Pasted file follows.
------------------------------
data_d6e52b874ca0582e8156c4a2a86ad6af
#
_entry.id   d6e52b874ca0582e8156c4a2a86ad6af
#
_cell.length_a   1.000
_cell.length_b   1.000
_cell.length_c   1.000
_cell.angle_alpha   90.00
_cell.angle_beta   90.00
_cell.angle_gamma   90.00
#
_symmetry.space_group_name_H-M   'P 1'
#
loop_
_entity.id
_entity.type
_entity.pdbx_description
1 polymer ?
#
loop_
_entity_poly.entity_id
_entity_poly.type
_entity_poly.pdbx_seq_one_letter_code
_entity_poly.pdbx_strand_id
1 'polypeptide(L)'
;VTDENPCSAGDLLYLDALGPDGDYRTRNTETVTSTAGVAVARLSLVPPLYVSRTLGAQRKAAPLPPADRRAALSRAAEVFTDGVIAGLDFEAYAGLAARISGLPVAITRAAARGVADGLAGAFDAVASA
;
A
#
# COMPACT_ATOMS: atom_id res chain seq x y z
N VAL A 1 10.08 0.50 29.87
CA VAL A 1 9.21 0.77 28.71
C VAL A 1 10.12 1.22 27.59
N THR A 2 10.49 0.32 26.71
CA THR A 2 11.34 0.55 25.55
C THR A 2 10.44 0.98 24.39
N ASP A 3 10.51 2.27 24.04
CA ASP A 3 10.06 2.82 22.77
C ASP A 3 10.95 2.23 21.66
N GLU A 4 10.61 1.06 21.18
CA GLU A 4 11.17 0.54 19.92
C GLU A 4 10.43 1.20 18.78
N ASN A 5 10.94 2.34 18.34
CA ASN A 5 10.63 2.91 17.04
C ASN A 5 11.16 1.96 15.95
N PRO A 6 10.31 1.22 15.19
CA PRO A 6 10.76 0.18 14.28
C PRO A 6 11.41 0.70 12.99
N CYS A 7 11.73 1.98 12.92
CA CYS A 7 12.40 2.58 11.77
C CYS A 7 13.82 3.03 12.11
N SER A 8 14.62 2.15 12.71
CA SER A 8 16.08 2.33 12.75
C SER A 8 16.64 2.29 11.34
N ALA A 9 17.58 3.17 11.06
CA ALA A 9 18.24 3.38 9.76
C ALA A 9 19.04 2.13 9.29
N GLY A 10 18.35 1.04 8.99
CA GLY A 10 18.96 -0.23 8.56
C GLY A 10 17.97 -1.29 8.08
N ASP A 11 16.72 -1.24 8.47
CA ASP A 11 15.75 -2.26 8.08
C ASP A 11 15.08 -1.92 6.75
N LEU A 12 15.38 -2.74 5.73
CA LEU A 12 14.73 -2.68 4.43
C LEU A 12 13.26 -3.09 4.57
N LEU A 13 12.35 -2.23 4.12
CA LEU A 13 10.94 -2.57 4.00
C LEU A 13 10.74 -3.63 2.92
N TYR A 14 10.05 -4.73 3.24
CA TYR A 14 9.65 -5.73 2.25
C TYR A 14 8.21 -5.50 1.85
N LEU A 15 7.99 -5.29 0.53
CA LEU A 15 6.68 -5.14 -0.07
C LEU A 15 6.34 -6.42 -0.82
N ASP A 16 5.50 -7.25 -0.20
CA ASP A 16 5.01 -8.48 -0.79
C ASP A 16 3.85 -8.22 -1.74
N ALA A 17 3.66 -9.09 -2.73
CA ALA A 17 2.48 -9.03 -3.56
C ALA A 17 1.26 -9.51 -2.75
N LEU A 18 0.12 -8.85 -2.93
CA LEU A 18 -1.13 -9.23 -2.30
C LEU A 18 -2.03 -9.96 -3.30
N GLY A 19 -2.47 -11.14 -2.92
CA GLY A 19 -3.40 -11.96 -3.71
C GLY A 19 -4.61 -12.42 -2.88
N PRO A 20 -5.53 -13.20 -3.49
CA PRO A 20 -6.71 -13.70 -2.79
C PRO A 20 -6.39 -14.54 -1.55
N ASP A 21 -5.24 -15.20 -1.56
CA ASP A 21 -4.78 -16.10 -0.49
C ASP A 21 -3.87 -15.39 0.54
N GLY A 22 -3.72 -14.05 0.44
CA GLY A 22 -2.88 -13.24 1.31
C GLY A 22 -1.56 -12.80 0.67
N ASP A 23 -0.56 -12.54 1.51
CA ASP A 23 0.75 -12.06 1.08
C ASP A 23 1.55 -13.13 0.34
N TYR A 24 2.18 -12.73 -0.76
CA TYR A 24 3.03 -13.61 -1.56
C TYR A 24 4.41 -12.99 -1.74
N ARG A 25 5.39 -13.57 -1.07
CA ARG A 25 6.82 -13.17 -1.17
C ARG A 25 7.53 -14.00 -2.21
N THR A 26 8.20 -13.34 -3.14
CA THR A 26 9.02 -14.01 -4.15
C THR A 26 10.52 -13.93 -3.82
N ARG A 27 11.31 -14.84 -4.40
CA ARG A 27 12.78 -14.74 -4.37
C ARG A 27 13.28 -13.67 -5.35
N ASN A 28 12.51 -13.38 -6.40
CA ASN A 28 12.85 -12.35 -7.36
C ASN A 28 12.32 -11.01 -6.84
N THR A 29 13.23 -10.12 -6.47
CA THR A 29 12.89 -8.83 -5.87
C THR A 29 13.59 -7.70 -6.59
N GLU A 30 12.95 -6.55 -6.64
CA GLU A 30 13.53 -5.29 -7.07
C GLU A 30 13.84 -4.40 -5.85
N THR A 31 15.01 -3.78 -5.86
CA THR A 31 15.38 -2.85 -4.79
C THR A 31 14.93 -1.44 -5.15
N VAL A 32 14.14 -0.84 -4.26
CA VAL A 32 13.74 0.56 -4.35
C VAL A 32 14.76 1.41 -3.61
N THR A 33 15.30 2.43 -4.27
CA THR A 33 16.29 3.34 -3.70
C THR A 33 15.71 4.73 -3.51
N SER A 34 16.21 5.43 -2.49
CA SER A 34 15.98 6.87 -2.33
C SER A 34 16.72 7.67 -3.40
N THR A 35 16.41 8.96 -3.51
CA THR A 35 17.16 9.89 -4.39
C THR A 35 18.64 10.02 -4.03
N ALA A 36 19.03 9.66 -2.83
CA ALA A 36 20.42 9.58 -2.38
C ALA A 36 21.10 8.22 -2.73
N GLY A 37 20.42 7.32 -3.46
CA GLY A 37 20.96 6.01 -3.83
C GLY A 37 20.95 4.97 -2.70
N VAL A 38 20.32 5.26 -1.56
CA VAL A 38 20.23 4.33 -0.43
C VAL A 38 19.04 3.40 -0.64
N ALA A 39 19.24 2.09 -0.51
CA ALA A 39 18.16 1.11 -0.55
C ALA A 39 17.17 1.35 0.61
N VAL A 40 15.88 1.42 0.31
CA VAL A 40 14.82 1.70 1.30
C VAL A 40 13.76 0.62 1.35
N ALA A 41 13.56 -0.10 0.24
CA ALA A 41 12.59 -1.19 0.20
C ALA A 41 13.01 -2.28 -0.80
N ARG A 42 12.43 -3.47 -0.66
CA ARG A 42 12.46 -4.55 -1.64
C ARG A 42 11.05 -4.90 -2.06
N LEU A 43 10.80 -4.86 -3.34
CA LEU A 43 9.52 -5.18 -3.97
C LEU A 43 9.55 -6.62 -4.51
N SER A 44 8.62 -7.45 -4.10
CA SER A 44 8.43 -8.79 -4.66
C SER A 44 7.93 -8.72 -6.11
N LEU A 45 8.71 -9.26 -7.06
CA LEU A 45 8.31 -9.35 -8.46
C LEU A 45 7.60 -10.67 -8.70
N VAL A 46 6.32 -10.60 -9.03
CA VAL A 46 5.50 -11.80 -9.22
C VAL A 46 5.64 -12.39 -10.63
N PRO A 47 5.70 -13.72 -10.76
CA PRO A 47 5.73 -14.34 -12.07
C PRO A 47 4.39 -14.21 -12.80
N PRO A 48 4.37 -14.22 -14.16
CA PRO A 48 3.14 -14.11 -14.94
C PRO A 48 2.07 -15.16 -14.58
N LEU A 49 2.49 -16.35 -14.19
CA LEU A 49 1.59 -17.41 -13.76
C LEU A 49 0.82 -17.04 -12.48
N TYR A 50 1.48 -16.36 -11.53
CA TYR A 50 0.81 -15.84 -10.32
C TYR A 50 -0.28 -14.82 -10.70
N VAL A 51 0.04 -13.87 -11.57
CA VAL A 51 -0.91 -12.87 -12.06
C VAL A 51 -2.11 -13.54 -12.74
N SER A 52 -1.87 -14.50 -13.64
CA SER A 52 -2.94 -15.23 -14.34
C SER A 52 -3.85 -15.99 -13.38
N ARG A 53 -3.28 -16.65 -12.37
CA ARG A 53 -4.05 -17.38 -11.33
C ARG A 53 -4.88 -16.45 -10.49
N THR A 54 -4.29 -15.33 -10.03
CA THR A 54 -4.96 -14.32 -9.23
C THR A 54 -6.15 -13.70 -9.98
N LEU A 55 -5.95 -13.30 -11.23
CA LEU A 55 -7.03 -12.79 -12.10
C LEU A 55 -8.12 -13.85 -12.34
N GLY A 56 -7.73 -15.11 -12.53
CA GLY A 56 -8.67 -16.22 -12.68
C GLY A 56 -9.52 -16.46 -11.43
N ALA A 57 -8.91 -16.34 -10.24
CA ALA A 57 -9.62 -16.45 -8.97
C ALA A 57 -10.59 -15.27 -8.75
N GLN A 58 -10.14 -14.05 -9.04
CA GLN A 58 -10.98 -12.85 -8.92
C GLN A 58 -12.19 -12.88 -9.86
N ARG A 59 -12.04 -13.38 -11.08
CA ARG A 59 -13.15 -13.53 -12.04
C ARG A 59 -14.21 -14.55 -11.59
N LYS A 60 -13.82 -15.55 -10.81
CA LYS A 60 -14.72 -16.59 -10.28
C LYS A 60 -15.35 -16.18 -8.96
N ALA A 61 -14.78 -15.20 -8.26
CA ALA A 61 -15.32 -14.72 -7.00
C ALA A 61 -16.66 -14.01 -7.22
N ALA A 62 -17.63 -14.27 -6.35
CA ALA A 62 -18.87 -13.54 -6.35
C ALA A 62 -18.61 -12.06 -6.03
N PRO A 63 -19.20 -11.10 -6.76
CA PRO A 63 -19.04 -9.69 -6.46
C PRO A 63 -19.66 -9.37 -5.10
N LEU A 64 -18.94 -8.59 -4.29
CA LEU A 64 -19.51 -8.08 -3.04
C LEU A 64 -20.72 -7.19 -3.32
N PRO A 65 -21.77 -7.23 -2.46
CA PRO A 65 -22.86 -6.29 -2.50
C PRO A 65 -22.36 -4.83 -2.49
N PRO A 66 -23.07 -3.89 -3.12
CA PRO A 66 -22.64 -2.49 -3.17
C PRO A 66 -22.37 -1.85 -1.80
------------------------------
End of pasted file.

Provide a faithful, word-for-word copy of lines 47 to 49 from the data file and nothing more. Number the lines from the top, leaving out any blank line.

CA PRO A 6 10.76 0.18 14.28
C PRO A 6 11.41 0.70 12.99
N CYS A 7 11.73 1.98 12.92